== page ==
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A Texas lawyer is arranging adoptions that involve birth mothers flown from the Marshall Islands to the U.S. in defiance of a treaty between the two nations, and has told U.S. clients she has done it repeatedly.
“Yes, it’s legal to pay for tickets,” Jody Hall, who runs a Dallas agency called Adoptions International, wrote a prospective adoptive mother who questioned it. Hall’s interpretation is at odds with those of the Marshall Islands government and U.S. Department of State.
The woman expressed qualms, having just spent more than $13,000 on a failed adoption Hall set up involving a Marshallese birth mother in Arkansas who decided to keep the baby.
“It’s easier to control these because we buy the tickets,” Hall responded, according to a text provided by the woman. “That way they can’t change the tickets. We placed 3 in the past 3 weeks.”
Hall said the fees would include money paid to “helpers in Honolulu” who would pick up the Marshallese woman and her baby at the airport and take them to a hotel during the long layover.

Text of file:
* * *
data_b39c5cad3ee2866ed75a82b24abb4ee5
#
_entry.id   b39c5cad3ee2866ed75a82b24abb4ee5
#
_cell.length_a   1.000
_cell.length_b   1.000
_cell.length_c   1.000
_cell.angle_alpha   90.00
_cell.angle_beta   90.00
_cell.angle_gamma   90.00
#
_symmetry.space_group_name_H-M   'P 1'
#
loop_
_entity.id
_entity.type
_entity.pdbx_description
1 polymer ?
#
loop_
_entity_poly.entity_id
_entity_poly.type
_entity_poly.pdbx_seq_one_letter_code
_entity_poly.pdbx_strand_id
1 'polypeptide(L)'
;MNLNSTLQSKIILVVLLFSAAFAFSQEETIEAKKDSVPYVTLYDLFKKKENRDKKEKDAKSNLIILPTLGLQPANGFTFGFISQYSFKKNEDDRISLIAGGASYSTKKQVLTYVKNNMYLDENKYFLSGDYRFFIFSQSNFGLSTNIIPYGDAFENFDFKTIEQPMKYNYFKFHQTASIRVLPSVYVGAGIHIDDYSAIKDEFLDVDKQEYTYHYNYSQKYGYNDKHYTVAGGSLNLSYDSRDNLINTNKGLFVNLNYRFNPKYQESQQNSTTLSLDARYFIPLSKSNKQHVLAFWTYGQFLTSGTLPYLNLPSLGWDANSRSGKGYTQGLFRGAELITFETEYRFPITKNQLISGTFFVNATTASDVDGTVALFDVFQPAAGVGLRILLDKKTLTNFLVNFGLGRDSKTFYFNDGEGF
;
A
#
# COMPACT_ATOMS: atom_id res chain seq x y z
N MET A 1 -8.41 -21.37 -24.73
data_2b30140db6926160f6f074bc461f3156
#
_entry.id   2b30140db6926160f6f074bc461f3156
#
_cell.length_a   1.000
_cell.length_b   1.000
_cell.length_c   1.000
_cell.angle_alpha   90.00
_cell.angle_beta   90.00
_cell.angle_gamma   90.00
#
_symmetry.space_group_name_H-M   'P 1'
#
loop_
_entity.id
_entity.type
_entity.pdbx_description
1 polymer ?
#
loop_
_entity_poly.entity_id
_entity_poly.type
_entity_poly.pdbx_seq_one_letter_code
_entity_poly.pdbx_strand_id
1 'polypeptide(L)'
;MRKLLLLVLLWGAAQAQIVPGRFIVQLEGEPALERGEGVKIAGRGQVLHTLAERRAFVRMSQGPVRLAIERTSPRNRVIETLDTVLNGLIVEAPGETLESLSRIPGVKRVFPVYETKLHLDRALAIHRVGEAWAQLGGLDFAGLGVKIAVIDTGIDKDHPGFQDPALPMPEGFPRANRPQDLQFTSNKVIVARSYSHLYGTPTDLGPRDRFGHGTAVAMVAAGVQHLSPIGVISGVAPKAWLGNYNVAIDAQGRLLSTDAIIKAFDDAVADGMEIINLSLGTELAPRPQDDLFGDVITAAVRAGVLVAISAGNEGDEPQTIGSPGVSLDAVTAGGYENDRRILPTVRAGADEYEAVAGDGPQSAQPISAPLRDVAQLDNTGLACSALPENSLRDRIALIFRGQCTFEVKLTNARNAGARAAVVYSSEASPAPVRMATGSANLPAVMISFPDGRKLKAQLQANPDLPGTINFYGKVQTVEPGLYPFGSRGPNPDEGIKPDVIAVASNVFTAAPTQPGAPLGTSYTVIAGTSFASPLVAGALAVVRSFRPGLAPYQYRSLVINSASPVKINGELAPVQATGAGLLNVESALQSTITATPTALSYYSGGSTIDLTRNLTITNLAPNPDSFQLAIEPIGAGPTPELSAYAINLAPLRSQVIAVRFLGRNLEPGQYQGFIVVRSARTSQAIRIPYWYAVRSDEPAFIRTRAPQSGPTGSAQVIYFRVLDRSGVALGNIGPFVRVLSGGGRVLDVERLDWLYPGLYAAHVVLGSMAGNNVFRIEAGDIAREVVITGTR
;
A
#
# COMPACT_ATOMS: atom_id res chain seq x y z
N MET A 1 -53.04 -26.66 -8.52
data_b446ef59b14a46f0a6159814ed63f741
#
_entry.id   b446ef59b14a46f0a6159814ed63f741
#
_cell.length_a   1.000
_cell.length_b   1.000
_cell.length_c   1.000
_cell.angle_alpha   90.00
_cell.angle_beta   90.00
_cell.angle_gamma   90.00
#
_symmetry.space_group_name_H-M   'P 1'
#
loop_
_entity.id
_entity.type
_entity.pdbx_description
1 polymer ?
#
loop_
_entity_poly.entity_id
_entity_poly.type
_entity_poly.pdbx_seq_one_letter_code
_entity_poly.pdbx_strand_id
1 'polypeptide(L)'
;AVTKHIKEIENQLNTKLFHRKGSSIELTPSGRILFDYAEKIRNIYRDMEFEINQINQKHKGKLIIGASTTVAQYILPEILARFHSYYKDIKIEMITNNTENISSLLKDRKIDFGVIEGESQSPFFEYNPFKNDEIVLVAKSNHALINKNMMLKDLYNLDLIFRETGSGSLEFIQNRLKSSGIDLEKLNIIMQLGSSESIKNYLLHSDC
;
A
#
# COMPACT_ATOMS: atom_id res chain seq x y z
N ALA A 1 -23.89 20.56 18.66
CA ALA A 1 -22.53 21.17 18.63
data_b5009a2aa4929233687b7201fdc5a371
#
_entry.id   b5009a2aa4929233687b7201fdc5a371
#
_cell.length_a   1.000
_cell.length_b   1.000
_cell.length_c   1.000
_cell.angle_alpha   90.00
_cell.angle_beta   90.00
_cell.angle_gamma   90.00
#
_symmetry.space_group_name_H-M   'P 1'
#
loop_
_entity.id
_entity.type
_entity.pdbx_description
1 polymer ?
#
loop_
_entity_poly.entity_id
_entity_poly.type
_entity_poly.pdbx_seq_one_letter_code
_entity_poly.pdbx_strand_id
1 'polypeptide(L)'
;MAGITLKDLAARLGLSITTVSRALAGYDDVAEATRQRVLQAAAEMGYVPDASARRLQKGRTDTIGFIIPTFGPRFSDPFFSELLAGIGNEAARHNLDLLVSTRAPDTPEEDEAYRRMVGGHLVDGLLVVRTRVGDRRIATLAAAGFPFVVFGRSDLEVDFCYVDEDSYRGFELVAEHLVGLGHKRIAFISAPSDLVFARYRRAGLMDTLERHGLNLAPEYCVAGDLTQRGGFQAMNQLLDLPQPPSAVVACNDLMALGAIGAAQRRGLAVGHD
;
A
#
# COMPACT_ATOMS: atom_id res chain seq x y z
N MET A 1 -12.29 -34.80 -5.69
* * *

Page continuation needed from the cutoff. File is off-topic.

In a series published in November, Civil Beat documented how a handful of U.S. lawyers ignore the Compact of Free Association between the two nations to fly women from the Marshall Islands for adoptions. Hall was not a part of that story.
The treaty and Marshall Islands law restricted adoptions in the U.S. in response to lurid stories two decades ago of Marshallese women being exploited. Even now, as in the 1990s, the women often believe they will maintain contact with their children as they likely would in the Marshall Islands, which has a long tradition of informal “child sharing” in which parental rights are never terminated.
The black market pipeline continues to thrive, boosted by recent entrants such as Hall, even as authorities, for the most part, appear to do nothing. Hall is in good standing with the State Bar of Texas, the Texas agency that regulates adoption agencies and has even been accredited as meeting the Hague convention on international adoptions.